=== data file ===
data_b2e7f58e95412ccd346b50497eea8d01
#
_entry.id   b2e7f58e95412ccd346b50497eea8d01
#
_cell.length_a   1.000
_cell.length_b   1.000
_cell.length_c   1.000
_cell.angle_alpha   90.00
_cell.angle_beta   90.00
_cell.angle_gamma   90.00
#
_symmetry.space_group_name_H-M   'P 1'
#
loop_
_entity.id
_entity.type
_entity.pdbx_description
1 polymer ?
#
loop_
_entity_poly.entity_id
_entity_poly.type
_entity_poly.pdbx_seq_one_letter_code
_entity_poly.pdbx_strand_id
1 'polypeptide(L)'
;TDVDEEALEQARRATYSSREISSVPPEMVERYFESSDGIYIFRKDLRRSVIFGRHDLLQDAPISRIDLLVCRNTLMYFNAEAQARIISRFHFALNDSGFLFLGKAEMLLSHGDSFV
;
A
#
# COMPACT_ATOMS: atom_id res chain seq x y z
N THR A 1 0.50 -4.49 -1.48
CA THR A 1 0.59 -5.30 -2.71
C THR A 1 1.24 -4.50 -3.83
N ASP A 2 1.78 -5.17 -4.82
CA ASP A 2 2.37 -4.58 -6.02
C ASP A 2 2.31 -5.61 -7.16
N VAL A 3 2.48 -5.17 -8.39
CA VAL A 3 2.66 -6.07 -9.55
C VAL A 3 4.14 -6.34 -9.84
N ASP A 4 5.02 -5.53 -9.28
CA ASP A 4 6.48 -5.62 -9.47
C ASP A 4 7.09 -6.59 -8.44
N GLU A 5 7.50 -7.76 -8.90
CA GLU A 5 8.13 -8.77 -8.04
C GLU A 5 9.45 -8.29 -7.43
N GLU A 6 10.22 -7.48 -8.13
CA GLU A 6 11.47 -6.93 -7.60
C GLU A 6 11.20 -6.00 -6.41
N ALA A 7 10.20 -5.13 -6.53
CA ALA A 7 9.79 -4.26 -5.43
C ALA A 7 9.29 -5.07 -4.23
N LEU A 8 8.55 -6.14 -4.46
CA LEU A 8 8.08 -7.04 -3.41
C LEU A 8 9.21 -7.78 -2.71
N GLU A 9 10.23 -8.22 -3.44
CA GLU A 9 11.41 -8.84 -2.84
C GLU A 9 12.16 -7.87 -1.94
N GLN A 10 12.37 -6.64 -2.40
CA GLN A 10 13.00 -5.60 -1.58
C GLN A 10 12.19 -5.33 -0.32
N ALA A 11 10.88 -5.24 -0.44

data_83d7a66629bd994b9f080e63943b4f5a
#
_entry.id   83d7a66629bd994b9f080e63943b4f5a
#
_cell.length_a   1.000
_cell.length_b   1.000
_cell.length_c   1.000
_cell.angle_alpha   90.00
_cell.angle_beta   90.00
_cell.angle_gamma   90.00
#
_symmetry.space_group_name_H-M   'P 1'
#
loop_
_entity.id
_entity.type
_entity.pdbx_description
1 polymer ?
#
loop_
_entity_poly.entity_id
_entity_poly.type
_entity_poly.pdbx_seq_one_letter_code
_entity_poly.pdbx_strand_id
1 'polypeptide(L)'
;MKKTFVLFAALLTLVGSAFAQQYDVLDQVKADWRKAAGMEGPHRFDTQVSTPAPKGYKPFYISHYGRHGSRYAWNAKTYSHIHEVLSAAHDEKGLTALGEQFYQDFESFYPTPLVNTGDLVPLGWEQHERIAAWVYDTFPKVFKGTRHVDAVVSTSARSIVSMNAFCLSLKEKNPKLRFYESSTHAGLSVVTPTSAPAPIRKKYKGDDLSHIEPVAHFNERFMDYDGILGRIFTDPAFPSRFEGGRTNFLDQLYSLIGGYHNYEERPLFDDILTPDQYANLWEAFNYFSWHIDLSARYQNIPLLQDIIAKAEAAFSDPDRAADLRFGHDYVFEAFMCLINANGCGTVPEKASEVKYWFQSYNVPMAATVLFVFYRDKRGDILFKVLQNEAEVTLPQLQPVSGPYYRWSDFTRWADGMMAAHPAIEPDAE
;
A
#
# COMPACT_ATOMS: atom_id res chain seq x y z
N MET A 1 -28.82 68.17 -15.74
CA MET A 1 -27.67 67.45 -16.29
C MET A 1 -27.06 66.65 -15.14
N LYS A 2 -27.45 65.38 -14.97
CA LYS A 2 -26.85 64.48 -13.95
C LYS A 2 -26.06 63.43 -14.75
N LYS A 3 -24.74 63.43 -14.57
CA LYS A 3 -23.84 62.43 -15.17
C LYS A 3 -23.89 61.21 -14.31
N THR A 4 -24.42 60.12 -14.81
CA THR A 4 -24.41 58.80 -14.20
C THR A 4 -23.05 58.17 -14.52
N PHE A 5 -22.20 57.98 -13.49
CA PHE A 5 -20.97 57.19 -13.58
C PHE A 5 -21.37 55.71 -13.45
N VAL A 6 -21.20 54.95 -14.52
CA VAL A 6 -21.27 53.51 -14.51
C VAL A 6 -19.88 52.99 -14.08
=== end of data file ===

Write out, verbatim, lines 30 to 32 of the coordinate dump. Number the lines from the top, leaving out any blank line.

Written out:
# COMPACT_ATOMS: atom_id res chain seq x y z
N THR A 1 0.50 -4.49 -1.48
CA THR A 1 0.59 -5.30 -2.71